New sites improve campus cell phone coverage

If you have noticed better cell phone coverage on campus recently, there's a reason--three new cell sites have boosted reception.

T-Mobile  cell  site  atop  Kerr  HallThis view, from Chemistry Annex, shows the T-Mobile cell site
    atop Kerr Hall

As of the end of January, the four main service providers all have active cell sites on campus: AT&T on top of Hutchison Hall, T-Mobile atop Kerr Hall, Sprint on Chemistry Annex, and Verizon next to the North Entry Garage. Together, they should bring the campus $1.15 million over 10 years through licensing fees.

Suphain Htaung, a sociology major who uses Sprint and graduated in winter 2008, noticed a difference toward the end of her term here. "My phone, as well as my peers' phones, was working well," she said. "I did not encounter any problems receiving text messages or calling people, even in the basement of Olson!"

A year ago, she said, she could not find service anywhere in Olson.

The AT&T and T-Mobile sites were completed in December and January, while Sprint finished its site last fall and turned it up in January. Verizon's site was finished one year ago. All use high-capacity T-1 land lines rather than large, sight-blocking microwave dishes. The work fulfills promises made a year ago that 2008 would see improvements in campus cell phone coverage.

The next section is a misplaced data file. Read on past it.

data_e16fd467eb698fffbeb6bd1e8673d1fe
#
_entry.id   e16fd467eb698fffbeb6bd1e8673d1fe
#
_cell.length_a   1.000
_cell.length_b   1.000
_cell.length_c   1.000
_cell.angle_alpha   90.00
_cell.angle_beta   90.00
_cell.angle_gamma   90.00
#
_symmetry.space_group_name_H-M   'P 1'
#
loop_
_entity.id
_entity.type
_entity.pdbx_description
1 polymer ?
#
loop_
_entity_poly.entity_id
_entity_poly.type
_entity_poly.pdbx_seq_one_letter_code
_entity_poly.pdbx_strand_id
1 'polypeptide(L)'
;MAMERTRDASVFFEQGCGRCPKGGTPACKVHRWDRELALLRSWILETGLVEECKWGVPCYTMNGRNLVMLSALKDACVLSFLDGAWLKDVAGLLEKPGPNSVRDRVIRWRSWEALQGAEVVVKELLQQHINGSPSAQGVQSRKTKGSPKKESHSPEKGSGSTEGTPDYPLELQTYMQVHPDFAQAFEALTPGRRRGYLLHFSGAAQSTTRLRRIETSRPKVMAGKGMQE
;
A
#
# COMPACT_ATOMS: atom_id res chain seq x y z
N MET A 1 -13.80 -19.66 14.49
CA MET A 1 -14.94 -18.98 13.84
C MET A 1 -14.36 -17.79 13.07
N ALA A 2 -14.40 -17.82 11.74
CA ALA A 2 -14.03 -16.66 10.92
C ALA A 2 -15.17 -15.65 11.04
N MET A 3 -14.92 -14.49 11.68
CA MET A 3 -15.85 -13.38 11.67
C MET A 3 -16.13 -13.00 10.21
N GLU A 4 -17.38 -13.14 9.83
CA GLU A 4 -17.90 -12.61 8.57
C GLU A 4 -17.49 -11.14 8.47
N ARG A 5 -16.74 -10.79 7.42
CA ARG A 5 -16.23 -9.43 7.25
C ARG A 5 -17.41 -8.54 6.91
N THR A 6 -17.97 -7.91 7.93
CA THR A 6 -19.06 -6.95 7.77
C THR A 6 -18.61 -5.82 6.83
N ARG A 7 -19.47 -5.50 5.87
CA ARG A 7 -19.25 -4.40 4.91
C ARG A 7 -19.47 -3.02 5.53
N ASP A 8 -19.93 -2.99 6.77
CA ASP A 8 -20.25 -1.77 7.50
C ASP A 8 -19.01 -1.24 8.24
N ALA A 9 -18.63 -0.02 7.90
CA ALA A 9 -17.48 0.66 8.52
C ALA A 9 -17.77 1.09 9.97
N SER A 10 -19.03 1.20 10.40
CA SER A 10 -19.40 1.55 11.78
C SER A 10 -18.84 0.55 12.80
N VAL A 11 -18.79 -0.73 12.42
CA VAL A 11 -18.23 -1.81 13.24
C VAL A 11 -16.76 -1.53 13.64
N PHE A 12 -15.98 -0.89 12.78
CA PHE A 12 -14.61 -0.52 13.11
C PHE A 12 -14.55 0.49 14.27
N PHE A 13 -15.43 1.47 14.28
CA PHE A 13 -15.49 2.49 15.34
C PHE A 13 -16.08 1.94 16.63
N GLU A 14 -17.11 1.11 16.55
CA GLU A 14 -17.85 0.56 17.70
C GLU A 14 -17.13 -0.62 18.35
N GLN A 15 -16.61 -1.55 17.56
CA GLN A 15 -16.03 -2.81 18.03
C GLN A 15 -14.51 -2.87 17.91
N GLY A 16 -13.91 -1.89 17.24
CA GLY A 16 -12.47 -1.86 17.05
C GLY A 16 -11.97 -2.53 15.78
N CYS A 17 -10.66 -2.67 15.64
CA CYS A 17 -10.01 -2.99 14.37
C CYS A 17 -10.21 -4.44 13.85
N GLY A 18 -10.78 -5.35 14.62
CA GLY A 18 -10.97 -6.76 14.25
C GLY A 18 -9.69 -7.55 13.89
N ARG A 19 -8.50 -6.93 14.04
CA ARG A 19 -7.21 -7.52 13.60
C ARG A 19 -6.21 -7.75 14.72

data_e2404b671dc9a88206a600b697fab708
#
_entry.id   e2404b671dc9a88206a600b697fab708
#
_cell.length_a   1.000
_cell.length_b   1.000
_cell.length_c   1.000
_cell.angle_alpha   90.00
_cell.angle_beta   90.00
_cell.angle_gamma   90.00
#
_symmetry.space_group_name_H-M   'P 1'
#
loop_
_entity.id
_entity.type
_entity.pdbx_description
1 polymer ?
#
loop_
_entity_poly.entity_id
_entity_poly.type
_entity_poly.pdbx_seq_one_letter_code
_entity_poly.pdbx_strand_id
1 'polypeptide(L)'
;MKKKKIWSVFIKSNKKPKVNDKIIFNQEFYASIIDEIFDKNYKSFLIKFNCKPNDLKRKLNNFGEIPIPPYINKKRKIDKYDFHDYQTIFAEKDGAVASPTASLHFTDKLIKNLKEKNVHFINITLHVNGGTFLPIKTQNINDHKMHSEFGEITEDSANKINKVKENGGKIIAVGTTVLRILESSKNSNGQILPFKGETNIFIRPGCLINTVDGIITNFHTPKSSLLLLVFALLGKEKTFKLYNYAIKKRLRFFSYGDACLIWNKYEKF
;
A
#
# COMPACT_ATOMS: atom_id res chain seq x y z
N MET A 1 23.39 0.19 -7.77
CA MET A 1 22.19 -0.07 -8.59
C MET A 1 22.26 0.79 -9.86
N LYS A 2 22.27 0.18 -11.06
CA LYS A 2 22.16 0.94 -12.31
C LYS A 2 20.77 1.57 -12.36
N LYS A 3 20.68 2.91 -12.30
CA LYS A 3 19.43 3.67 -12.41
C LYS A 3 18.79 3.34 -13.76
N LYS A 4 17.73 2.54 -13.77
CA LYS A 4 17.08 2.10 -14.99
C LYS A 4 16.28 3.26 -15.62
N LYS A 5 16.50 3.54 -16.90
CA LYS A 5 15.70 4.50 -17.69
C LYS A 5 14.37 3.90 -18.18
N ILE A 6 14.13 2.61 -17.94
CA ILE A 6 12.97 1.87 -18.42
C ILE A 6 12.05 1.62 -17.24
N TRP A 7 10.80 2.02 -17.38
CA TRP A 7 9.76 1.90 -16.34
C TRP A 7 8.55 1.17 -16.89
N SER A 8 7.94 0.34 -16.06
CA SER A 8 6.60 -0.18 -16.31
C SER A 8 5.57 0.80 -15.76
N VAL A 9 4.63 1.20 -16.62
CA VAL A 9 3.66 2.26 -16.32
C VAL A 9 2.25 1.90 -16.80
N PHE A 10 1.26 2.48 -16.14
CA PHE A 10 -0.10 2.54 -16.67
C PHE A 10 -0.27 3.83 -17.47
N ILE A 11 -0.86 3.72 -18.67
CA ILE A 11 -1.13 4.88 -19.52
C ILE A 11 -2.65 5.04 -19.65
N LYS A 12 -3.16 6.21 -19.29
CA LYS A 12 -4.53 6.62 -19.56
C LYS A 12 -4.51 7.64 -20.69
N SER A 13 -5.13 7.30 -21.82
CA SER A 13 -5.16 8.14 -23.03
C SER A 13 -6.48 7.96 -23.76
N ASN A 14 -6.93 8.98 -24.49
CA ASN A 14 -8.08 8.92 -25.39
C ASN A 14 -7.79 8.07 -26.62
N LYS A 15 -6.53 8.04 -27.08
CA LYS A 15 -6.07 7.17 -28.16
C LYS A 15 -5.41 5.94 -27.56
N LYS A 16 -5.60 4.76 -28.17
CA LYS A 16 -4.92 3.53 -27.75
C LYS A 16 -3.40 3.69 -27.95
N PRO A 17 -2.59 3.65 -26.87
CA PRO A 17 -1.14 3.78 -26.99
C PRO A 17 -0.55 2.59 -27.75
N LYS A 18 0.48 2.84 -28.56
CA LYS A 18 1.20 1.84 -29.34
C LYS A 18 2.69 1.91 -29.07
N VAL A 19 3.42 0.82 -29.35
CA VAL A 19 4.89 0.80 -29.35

T-Mobile has proposed two additional sites. Although it has submitted no dates or detailed plans, T-Mobile could eventually have three sites on campus to maximize coverage, said Zack O'Donnell, service center manager for Communications Resources, the telecom department of Information and Educational Technology.

The service providers each signed a 10-year contract, with an option to extend for five years. The $1.15 million will go to the campus data network, which has urgent upgrades in the works, O'Donnell said.

The carriers will test and monitor their cell sites over the next few months to assure they are properly engineered. Verizon, T-Mobile and AT&T, which have seen large surges of activity, are already looking at adding capacity.

The cell sites should solve most of the outdoor coverage problems, but indoor coverage will remain an issue for some carriers. The campus is still considering "vendor neutral" systems to boost indoor signals. These systems are in the planning stages, and struggling for funding due to the current budget problems, said O'Donnell.

Two cell towers west of Highway 113 already provided some coverage for AT&T, Verizon, and T-Mobile customers on campus. The towers will continue to serve most western parts of the campus.